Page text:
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OFFSIDE: WHO NEEDS IT? - October 1996

Here's a quick quiz for you. What's the most revolting sight in football? Is it a cynical professional foul, committed by a thuggish clodhopping centre-half on a mercurial winger bearing down on goal? Is it, perhaps, fully-grown men spitting petulantly at each other like witless schoolboys? Is it Steve Bruce?

Or is it, in fact, the flat, hit-by-a-bus face of Tony Adams as he moans plaintively towards the referee, arm raised in a neo-Hitler salute, the craven cry of the defeated: "Offside!"?

If you said anything other than the last one, of course, you're wrong. What could possibly be more contrary to the whole spirit of the best game in the world than the offside rule? What could possibly be the excuse for more injustices, more shattered dreams, more cynical play and more gutless whinging than the offside rule? And yet, despite years of tinkering gratuitously with the very building blocks of the game (right down to the size of the goals, for Pete's sake) what could be a more inexplicable omission from FIFA's ever-growing list of pointless rule changes than the offside rule? I'm buggered if I know.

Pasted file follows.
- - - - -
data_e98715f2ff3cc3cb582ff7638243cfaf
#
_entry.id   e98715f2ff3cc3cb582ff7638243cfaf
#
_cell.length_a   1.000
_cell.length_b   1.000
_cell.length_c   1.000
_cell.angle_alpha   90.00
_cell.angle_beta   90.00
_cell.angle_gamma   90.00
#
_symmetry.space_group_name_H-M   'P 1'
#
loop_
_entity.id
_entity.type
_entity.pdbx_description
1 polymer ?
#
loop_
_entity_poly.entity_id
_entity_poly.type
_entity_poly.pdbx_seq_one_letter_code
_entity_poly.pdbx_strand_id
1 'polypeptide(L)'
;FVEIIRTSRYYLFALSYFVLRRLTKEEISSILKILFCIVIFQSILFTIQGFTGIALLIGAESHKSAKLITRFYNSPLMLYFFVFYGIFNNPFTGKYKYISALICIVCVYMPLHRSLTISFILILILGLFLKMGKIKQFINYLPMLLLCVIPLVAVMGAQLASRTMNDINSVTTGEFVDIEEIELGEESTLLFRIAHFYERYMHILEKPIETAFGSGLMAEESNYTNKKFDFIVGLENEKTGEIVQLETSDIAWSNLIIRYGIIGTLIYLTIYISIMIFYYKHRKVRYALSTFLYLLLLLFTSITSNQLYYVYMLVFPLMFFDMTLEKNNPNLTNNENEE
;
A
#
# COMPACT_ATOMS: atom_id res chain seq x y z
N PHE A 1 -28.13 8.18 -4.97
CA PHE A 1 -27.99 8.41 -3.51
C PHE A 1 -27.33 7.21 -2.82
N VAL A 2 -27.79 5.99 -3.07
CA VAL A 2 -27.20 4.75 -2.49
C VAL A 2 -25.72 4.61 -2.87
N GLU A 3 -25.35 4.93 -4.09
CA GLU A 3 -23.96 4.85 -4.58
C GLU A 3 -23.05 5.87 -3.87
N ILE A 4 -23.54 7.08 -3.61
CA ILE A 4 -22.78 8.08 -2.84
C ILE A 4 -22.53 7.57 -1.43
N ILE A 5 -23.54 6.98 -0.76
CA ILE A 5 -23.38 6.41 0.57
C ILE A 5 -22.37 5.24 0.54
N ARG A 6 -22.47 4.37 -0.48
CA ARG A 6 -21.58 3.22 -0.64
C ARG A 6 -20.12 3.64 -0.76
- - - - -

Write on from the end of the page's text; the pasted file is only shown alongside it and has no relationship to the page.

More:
Here's what's wrong with the offside rule. Football is, I'm sure we're all agreed, the best game in the world. One of the major reasons it's the best game in the world is that, essentially, there are only three rules - kick the ball into the net, don't use your arms, don't beat up the other players. Anyone can understand football in seconds, which is why it's so universally played and loved.

Offside sits about as comfortably with this notion as Paul Gascoigne at the opera. It's artificial, unnatural, and technical. It encourages cynical, defensive play at the expense of fast-moving, end-to-end all-out attacking (and I presume no-one's going to tell me they fell in love with football after seeing a particularly well-worked offside trap at Highbury when they were six). Its roots lie in the most pitiful childish it's-my-ball-so-you-have-to-let-me-win whining - "Aw ref, he's three inches closer to our goal line than we are. That's cheating. Please, make him come back. We can't run as fast as him."